While residential photovoltaic (PV) installations in California and Hawaii have been booming for years, the situation in another sunny state—the state of Florida—has been more complicated. Faced with roadblocks erected by solar-hostile utilities, residential PV installers in Florida experienced a tougher regulatory situation than installers in other sunny states. In 2019, when Florida had 6.5% of the U.S. population, the state had only 2.5% of the country’s small-scale PV installations, according to the U.S. Energy Information Administration.
Until the recent pandemic, however, the outlook for solar installers in Florida was beginning to look up, and residential PV installations in Florida were even exhibiting the early signs of a boom. In a March 2020 article titled “More solar was installed than any other electricity source in 2019,” journalist Billy Ludt reported that PV sales were excellent in the country as a whole. He wrote, “The U.S. solar market grew by 23% from 2018, according to the U.S. Solar Market Insight 2019 Year-in-Review report released by the Solar Energy Industries Association (SEIA) and Wood Mackenzie.”
Ludt considered Florida to be somewhat of a solar backwater—or, as he put it, an “emerging market.” He wrote, “But emerging markets also deserve credit for this year’s record-breaking installations, as Florida installed the second most rooftop solar in the country after California. ‘With much of the residential solar market to-date driven by California and Northeast states, Florida is a window into the future of the national residential solar market given its resemblance to the vast swath of markets with no state-wide incentive programs or the high electricity prices that make rooftop solar so attractive,’ said Austin Perea, senior analyst with Wood Mackenzie.”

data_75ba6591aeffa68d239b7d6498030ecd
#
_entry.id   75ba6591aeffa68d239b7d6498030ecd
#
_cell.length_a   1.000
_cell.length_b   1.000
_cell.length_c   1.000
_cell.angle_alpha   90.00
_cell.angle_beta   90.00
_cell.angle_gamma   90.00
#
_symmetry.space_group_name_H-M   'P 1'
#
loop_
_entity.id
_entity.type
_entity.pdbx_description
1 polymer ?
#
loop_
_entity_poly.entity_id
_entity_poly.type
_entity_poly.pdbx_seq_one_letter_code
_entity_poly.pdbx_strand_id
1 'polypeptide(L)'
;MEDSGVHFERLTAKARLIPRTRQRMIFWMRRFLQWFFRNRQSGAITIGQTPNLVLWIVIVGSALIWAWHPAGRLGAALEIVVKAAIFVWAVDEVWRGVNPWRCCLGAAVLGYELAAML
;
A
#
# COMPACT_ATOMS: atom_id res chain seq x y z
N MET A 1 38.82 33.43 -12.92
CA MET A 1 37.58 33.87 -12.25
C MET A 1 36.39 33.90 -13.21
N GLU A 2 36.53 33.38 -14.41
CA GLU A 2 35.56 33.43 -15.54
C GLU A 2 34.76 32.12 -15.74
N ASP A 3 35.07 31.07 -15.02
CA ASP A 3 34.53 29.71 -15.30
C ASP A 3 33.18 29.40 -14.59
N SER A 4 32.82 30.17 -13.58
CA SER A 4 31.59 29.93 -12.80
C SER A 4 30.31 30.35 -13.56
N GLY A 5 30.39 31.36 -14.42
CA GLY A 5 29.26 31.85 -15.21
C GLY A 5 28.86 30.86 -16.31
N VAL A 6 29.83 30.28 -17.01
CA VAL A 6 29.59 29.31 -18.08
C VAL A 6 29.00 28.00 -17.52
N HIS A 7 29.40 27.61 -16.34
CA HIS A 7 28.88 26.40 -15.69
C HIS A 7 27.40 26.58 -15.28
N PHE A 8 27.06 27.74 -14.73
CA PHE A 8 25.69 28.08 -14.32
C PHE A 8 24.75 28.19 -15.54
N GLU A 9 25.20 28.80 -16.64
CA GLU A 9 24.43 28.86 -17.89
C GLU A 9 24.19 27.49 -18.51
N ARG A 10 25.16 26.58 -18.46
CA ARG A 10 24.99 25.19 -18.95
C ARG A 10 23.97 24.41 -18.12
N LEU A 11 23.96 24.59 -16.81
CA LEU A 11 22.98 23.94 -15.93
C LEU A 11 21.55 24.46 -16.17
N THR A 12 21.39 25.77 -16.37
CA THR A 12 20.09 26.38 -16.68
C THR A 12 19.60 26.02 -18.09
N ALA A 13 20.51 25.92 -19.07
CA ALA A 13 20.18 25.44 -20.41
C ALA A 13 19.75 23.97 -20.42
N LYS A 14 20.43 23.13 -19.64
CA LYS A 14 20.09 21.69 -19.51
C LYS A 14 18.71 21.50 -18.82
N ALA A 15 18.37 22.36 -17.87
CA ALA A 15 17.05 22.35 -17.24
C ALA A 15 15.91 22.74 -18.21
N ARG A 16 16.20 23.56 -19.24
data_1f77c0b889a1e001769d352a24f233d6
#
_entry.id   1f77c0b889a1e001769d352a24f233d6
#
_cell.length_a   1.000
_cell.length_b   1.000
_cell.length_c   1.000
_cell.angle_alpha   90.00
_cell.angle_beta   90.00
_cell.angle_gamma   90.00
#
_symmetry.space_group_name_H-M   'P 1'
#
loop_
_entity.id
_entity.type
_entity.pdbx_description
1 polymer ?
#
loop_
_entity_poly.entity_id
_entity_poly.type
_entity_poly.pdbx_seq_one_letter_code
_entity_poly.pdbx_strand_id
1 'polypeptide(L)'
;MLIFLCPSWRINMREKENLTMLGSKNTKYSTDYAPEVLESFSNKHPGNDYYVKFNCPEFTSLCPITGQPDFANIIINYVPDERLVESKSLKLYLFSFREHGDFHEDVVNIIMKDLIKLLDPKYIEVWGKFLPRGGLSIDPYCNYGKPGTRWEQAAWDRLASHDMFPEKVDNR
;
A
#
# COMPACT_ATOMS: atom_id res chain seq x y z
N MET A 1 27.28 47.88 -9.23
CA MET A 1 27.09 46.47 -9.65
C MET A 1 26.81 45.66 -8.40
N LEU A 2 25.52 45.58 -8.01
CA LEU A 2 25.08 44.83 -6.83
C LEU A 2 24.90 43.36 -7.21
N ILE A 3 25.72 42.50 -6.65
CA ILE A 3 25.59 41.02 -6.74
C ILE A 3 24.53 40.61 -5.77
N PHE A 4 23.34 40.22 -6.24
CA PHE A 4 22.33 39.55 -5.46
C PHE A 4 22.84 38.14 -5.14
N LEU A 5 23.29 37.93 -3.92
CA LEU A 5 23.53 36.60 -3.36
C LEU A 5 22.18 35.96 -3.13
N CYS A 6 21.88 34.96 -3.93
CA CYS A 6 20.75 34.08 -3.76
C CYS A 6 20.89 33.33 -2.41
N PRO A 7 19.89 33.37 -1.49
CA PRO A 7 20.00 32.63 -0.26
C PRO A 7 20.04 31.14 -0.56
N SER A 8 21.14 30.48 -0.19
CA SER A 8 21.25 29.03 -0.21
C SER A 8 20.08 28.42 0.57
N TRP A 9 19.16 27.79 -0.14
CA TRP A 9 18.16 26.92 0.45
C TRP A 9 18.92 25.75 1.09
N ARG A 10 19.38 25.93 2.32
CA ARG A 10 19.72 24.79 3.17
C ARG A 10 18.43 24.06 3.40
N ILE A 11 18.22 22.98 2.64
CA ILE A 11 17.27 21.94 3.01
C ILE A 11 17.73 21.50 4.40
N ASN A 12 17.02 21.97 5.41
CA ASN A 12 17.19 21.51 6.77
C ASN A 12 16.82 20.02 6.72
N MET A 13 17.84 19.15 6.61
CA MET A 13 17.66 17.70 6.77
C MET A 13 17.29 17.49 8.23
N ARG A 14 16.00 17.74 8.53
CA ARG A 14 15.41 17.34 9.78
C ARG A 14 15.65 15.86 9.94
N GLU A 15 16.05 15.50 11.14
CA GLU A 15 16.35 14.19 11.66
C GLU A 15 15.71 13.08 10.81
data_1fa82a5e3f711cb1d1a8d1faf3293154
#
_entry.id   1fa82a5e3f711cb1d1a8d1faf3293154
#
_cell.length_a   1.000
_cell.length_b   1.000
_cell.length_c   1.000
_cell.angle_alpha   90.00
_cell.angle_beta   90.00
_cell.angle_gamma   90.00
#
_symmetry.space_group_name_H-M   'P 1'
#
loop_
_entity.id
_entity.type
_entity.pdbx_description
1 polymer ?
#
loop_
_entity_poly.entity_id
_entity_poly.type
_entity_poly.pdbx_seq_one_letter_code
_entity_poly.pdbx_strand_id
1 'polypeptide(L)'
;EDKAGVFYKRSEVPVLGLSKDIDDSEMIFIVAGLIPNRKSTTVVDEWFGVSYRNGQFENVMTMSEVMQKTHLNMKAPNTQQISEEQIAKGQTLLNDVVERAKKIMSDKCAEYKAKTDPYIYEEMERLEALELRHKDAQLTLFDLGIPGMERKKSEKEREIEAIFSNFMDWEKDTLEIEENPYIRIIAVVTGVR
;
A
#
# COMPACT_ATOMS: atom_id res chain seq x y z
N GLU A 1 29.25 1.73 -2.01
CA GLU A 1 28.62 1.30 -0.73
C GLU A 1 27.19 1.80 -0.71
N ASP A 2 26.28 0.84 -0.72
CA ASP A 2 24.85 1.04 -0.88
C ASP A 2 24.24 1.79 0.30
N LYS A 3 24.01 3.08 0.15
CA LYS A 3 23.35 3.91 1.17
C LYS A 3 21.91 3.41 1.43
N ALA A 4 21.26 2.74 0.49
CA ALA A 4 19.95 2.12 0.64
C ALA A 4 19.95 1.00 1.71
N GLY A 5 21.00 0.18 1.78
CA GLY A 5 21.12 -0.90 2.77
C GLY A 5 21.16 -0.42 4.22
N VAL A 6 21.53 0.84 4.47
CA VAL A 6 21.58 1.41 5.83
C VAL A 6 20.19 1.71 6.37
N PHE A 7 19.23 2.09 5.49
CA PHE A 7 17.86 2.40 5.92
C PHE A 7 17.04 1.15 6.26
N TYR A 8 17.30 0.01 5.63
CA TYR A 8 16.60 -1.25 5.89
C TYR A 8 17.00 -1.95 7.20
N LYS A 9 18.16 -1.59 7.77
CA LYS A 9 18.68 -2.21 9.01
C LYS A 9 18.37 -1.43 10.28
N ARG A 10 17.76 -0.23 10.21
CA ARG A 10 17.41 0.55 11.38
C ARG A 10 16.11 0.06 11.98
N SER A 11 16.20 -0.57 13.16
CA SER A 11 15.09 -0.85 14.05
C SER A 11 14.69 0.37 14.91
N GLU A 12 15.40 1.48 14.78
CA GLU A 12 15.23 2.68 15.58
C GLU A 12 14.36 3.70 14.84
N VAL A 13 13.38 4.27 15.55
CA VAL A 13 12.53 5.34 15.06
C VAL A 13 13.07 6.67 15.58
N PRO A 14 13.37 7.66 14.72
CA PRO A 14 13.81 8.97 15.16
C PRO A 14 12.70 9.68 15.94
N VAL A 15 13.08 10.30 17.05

Until early 2019, residential PV installations in Florida faced multiple hurdles. First, Florida lacks a renewable energy portfolio standard—meaning that there are no…